"I was unhappy for a long time, and very lonesome, living with my grandmother. Then it was that books began to happen to me, and I began to believe in nothing but books and the wonderful world in books — where if people suffered, they suffered in beautiful language, not in monosyllables, as we did in Kansas." (From The Big Sea, one of Hughes’ autobiographies)
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Chicken Soup for the Teen Soul: Real-life Stories by Real Teens
Teenagers write honestly and poignantly about the issues they face and how they overcame them with strength and insight. Delving into the corners of their souls, these poems and personal experiences reveal special moments—a first kiss, the loss of a friend, a chance meeting, or that connection with a special teacher, grandparent, or even a pet. (catalog summary)
1 Year, 100 Pounds: My Journey to A Better, Happier Life by Whitney Holcombe
At age fourteen, Whitney Holcombe stepped onto her bathroom scale and a number glared up at her: 230. That number controlled her life until one day she went for a walk that changed everything. A little bit memoir and a whole lot of advice, "1 Year, 100 Pounds" follows Whitney s journey to battle obesity, negative self-image, and peer ridicule. Through following a healthy diet and exercise routine, Whitney shed the pounds without pills, trainers, or surgery. And along the way, she discovered the confidence to love her body. (catalog summary)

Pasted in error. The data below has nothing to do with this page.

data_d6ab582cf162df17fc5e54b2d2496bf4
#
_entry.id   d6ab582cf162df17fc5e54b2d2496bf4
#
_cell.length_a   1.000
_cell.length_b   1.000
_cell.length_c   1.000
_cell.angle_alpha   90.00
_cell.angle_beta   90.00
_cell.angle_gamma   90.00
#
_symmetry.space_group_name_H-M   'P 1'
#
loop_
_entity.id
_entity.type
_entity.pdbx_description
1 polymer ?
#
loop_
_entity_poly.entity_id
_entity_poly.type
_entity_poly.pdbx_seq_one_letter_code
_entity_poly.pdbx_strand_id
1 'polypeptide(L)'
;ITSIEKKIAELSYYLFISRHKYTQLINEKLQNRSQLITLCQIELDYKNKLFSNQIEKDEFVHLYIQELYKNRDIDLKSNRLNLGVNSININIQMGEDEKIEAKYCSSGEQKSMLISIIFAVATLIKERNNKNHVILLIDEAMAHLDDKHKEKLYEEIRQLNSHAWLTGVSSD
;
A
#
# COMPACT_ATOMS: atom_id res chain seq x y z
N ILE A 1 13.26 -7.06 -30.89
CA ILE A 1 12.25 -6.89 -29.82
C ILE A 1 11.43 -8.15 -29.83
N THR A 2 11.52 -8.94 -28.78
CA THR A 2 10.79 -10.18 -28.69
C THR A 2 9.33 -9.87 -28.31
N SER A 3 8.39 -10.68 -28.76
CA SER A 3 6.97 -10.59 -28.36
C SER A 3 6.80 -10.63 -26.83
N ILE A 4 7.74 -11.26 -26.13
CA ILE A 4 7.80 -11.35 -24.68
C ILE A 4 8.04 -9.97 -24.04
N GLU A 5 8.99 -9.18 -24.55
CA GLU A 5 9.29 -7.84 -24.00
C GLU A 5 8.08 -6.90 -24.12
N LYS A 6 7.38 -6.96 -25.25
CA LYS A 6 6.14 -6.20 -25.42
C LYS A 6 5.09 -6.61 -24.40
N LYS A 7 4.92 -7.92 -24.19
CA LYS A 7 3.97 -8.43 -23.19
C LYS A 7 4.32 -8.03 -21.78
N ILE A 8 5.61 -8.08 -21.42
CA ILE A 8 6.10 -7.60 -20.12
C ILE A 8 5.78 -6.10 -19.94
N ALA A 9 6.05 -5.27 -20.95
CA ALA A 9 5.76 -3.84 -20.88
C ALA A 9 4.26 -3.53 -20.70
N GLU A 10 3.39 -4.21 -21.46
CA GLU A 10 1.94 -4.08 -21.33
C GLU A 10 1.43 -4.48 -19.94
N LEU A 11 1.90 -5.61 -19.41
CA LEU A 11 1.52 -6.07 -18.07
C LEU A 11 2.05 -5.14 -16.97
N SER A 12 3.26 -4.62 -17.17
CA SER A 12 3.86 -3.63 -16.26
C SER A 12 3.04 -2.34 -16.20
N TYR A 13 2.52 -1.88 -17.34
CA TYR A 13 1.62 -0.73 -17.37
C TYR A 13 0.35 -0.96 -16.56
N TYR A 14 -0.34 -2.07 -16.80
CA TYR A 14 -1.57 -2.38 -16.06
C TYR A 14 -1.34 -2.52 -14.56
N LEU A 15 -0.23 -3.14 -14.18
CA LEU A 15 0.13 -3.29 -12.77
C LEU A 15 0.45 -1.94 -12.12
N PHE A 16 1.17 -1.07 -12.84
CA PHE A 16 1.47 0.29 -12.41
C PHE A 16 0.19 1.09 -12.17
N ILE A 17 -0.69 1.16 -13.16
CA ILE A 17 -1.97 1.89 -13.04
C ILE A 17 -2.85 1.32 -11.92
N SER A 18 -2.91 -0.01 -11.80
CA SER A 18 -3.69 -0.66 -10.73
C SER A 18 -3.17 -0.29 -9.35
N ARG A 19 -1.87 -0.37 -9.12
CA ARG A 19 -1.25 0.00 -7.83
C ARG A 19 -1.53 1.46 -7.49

Chicken Soup for the Soul: Teens Talk Growing Up: Stories About Growing Up, Meeting Challenges, and Learning From Life
Collects anecdotes from teenagers about friendship, peer pressure, self-acceptance, family life, relationships, and overcoming obstacles. (catalog summary)
April is National Poetry Month, which is a perfect time to highlight all the amazing poetry that is out there, but . . . UGH . . . POETRY. At least, that’s how I used to feel. When I was a kid I LOVED poetry, especially Shel Silverstein. But as I got older, and school started requiring me to think about the poetry we were reading and what the deeper meaning might be, I started to resent it. I mean, couldn’t I just ENJOY the poetry instead of trying to decipher how the poet might have been feeling when he wrote it? Apparently not.
Then I started working as a youth services librarian, and I was introduced to novels in verse. All of those middle school and high school memories came flooding back, and I wanted nothing to do with it. Until I read one. Then I read another and another. Finally, I realized I LOVED novels in verse! Why? Because they are complete stories told through a collection of poetry. Poetry rarely takes up a whole page, which made the books super fast to read! It also amazed me how by simply changing the spacing or even font size within a poem an additional meaning was made clear.